Childhood loves: memoir poem

If there were a portal
from Now to Then
and I passed through
where would I find myself
what would I do

what would I see
of my childhood me

raggedy white blanket
satin trim pulling loose
rub rub rubbing
my silky string
between my fingers
and over my nose
as I suck my thumb

Pa-Pa pumping a spinning top
reds pinks blues swirling
like rainbow smoke
—it’s playing music! Like an organ
—what is that song what is that song

I can play Grandma’s organ
shiny pretty red-brown wood
with curved legs
she presses my fingers on the white keys
— 5653 5653
that is Silent Night
oh and I am supposed to be holding
the white C button down

I can drive my little red car
along the sidewalks
in front of the shops
by pumping pedals
while Granddaddy watches
from the bench

sometimes he calls me Duck or Pig

I do not know why

but it is good

Daddy’s buying a house
I do not like the way it smells
like old old coffee

except that a neighbor kid shows me
that there’s a door in the side
of the cement back steps
when we open it
an even older smell comes out
past dangling cobwebs
on strange cool air
—there’s a game under here, in a box
soft with forgottenness for so long
pictures of ghosts mildewing on the top

a roly-poly scurries away in the dust

there’s a lot of kids to play with
and we run
and run and run and run
around my new backyard

—oh no, Daddy’s going to be mad
we snapped his little tree
—here, help me hold these two parts together
while we pray for God to glue them back

it didn’t work

but it’s not so bad

except for the little tree

Mama’s friends bring their skinny black dog
named Thing
yeah I know Thing on The Addams Family
it’s just a hand in a box

Thing digs a hole in the backyard
my sister and I make it bigger
and bigger and bigger
it’s a giant crater
we pull out a giant smooth white rock
maybe a dinosaur’s egg

I smell the clay, orange, gray
feel its slickness between my fingers
while we dig to the other side of the world
China

Ding-dong, Avon calling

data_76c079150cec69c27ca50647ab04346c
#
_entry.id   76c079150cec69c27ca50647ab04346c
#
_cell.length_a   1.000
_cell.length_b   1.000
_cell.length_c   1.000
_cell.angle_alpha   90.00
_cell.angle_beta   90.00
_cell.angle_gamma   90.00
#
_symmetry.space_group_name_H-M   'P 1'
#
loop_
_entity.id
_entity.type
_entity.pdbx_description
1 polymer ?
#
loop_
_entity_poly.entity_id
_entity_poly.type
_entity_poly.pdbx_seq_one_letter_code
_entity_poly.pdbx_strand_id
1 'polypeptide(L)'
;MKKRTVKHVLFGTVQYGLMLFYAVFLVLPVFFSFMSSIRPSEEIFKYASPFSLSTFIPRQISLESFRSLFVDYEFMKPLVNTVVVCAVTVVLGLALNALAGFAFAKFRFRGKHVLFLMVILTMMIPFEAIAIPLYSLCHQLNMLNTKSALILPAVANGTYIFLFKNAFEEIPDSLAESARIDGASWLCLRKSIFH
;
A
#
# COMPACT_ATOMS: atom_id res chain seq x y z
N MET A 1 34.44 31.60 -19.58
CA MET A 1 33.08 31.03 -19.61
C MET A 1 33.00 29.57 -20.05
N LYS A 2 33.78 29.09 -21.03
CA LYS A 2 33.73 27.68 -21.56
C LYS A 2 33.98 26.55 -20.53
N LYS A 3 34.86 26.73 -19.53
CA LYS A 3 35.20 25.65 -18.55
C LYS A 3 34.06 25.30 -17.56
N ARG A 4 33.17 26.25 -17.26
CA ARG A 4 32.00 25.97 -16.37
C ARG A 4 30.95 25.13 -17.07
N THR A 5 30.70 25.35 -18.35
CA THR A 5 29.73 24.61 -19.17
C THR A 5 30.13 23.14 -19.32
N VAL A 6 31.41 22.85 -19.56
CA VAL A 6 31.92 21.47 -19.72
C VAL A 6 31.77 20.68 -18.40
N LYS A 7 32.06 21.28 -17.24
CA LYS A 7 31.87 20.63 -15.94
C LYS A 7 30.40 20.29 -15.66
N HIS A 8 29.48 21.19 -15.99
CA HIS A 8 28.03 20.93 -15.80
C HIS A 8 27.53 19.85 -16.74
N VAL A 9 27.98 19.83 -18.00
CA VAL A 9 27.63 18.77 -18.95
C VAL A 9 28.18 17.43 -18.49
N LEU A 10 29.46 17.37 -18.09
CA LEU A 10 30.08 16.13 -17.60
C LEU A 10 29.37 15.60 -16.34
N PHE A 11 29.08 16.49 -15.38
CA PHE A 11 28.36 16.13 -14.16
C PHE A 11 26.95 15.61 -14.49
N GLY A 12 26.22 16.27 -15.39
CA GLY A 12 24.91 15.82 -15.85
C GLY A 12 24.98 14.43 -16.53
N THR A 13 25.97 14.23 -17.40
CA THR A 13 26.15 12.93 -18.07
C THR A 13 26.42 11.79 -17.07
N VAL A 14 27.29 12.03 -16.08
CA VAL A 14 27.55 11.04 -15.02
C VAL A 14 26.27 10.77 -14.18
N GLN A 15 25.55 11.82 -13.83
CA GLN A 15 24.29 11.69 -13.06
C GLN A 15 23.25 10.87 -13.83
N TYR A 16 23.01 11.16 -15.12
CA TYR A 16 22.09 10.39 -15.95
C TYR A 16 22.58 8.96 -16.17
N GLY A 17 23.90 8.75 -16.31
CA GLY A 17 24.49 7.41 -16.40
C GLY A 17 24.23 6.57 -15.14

look at all these tiny white tubes of lipsticks
they smell so clean
—can you believe there’s perfume
in this bottle made like a tree
—see when you take off the green top
and push the bluebird’s tail
it sprays

Bird of paradise bird of paradise
my own made-up song
I sing it in the tub
while the white hunk of Ivory soap
floats in the cloudy water

At Grandma’s house in the summertime
I find a stack of old records
I put them on the record player
while I dig through a tall wicker basket
of dresses
fancy ones
the pink one is satin covered with tulle
but the blue one is my favorite
with the rows and rows of lace on the skirt
reaching almost to the floor
when I put it on

I’m a princess

singing

I’ll buy you a diamond ring, my friend
if it makes you feel all right
I’ll get you anything my friend
if it makes you feel all right
‘Cause I don’t care too
much for money
Money can’t buy me love

and when I am tired of that
and when the long day is done
I’ll sit by Grandma here in the floor
where she spreads the newspaper open
on the braided rug
I’ll read the funnies
or the The Mini Page
or maybe even Reader’s Digest

Granddaddy comes over
freshly-shaved, in his pajamas
for me to hug his neck
and give him a kiss
on his smooth Old Spice cheek

while outside in summer dusk
cicadas sing
and sing and sing, so loud
and never stop

now I lay me down to sleep
my childhood loves to always keep

Magic find on Etsy: Vintage Avon spray bottle with Her Prettiness Enchanted Cologne Mist.
Not so sure how enchanting the scent would be after all this time…
that this still exists, however, is surely evidence of one powerful spell.

*******

Thanks to Ruth Ayres on SOS: Magic in a Blog for the invitation to return to childhood loves, to linger there for a while, and to bring something back.

Thanks also to the Poetry Friday-ers and to Mary Lee for hosting this week’s Roundup.

Oh yeah and thanks to The Beatles for the song “Can’t Buy Me Love” — and all the others.

32 thoughts on “Childhood loves: memoir poem

    • Thing was probably part Lab; I recall her goofy hyperness. My dad was none too happy about that hole. Which became a crater. He eventually put in a pool there. -Thanks, Thing, for getting our pool started! Never thought of it that way before.